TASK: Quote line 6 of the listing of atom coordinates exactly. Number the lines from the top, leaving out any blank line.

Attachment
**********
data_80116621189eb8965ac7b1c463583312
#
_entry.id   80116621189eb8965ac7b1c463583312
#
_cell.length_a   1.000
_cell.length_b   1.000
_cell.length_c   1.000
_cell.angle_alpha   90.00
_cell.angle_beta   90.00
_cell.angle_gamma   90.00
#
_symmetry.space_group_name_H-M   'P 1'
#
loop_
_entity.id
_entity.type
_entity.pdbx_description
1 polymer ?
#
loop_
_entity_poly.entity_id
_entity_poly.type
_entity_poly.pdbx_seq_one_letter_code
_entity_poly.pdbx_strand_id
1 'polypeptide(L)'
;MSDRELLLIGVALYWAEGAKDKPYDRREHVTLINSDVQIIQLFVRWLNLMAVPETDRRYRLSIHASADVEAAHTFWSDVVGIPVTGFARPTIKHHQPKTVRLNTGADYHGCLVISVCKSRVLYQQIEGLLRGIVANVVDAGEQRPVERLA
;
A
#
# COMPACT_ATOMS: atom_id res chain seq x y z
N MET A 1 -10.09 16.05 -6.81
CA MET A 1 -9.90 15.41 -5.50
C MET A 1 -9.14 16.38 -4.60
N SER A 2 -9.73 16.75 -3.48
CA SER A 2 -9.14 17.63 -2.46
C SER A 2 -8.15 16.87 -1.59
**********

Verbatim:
_cell.length_b   1.000